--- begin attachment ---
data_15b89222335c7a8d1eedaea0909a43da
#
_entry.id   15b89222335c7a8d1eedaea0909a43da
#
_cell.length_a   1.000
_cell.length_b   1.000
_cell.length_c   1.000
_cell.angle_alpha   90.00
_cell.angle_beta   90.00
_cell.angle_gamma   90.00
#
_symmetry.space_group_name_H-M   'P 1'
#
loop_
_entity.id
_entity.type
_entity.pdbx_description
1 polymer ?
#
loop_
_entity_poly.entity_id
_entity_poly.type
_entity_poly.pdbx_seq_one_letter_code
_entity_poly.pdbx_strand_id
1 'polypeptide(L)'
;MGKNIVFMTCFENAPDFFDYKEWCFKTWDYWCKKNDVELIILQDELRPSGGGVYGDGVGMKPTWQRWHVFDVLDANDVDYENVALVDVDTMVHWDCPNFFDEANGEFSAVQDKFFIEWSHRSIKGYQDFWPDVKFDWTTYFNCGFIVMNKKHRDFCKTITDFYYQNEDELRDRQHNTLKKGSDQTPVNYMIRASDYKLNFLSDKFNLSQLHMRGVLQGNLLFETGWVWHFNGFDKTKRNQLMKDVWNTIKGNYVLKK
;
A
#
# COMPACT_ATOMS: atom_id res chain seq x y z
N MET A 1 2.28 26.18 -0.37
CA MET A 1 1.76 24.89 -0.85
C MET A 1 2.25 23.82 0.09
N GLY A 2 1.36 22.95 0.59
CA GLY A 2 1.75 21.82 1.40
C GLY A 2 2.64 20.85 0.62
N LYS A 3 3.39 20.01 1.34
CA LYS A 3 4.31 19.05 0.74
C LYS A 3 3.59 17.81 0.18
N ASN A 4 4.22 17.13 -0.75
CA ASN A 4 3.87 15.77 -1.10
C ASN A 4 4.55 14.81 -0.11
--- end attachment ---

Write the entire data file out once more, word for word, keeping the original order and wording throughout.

data_15b89222335c7a8d1eedaea0909a43da
#
_entry.id   15b89222335c7a8d1eedaea0909a43da
#
_cell.length_a   1.000
_cell.length_b   1.000
_cell.length_c   1.000
_cell.angle_alpha   90.00
_cell.angle_beta   90.00
_cell.angle_gamma   90.00
#
_symmetry.space_group_name_H-M   'P 1'
#
loop_
_entity.id
_entity.type
_entity.pdbx_description
1 polymer ?
#
loop_
_entity_poly.entity_id
_entity_poly.type
_entity_poly.pdbx_seq_one_letter_code
_entity_poly.pdbx_strand_id
1 'polypeptide(L)'
;MGKNIVFMTCFENAPDFFDYKEWCFKTWDYWCKKNDVELIILQDELRPSGGGVYGDGVGMKPTWQRWHVFDVLDANDVDYENVALVDVDTMVHWDCPNFFDEANGEFSAVQDKFFIEWSHRSIKGYQDFWPDVKFDWTTYFNCGFIVMNKKHRDFCKTITDFYYQNEDELRDRQHNTLKKGSDQTPVNYMIRASDYKLNFLSDKFNLSQLHMRGVLQGNLLFETGWVWHFNGFDKTKRNQLMKDVWNTIKGNYVLKK
;
A
#
# COMPACT_ATOMS: atom_id res chain seq x y z
N MET A 1 2.28 26.18 -0.37
CA MET A 1 1.76 24.89 -0.85
C MET A 1 2.25 23.82 0.09
N GLY A 2 1.36 22.95 0.59
CA GLY A 2 1.75 21.82 1.40
C GLY A 2 2.64 20.85 0.62
N LYS A 3 3.39 20.01 1.34
CA LYS A 3 4.31 19.05 0.74
C LYS A 3 3.59 17.81 0.18
N ASN A 4 4.22 17.13 -0.75
CA ASN A 4 3.87 15.77 -1.10
C ASN A 4 4.55 14.81 -0.11